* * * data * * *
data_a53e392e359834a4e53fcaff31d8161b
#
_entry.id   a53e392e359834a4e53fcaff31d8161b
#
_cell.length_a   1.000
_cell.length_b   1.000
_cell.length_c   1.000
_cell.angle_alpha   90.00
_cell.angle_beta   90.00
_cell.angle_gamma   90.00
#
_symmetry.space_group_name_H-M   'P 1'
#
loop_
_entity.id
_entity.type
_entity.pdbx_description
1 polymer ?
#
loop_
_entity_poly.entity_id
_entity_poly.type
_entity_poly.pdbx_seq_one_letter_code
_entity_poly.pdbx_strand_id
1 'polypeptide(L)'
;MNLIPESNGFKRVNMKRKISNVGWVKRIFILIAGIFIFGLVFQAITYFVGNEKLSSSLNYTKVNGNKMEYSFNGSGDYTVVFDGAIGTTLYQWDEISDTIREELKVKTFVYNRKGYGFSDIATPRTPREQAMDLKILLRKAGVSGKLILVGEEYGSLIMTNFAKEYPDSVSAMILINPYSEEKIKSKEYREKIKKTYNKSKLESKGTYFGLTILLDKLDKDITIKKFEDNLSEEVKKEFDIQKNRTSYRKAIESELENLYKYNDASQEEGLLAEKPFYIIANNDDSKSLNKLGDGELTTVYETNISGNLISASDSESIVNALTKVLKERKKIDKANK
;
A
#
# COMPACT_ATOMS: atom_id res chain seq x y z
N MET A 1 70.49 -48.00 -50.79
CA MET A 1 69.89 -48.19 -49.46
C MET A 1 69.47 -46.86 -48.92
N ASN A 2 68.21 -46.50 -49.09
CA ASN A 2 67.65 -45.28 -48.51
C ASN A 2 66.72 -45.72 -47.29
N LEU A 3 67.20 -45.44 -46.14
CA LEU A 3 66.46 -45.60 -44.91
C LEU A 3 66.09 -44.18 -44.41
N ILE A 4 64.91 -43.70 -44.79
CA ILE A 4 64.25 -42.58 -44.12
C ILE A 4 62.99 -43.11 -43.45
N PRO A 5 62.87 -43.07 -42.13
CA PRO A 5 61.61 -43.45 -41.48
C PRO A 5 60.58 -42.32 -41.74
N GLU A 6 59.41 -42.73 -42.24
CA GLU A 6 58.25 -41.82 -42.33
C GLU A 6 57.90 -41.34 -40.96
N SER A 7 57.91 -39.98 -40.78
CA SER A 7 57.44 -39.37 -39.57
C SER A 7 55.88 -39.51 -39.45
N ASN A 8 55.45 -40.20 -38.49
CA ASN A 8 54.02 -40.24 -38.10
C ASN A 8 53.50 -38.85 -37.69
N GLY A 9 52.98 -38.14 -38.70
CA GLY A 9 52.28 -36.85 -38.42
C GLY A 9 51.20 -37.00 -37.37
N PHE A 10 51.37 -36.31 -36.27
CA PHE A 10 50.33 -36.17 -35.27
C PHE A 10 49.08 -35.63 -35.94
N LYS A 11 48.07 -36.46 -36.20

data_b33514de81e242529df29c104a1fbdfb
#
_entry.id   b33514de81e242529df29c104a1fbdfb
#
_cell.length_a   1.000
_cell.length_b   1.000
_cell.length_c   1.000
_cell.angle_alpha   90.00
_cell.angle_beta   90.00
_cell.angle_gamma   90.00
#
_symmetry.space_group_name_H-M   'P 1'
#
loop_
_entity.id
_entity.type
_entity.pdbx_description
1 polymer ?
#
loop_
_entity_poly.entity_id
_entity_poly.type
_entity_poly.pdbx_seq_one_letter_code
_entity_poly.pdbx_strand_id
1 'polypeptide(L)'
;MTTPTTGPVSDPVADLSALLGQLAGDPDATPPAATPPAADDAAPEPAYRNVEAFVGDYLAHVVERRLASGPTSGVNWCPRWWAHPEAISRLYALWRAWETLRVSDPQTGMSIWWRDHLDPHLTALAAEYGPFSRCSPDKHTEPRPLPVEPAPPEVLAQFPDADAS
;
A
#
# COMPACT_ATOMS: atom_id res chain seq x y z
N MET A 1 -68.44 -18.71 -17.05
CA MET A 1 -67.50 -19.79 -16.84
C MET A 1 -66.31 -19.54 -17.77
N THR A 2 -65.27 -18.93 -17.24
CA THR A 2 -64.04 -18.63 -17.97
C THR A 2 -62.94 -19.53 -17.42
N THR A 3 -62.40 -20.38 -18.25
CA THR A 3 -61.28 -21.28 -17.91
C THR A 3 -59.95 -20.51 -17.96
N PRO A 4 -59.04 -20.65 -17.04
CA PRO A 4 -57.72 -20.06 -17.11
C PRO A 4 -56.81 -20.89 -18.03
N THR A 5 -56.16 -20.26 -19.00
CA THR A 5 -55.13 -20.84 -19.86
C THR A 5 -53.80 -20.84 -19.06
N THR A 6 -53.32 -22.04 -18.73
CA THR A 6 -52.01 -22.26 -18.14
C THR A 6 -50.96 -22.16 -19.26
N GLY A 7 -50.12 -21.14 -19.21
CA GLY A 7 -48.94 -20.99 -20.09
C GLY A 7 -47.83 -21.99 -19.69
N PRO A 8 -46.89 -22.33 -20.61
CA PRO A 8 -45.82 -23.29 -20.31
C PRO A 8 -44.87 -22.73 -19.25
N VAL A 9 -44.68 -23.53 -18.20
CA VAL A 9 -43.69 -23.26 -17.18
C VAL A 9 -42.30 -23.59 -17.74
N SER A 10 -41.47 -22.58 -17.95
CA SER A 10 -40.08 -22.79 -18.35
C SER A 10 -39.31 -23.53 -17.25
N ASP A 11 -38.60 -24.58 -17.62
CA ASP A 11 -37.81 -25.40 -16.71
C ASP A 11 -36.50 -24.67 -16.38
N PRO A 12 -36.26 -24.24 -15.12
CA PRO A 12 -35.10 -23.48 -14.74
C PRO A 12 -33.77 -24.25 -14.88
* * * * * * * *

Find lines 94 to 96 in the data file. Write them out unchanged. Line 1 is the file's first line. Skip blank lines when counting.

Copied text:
C MET A 1 -66.31 -19.54 -17.77
N THR A 2 -65.27 -18.93 -17.24
CA THR A 2 -64.04 -18.63 -17.97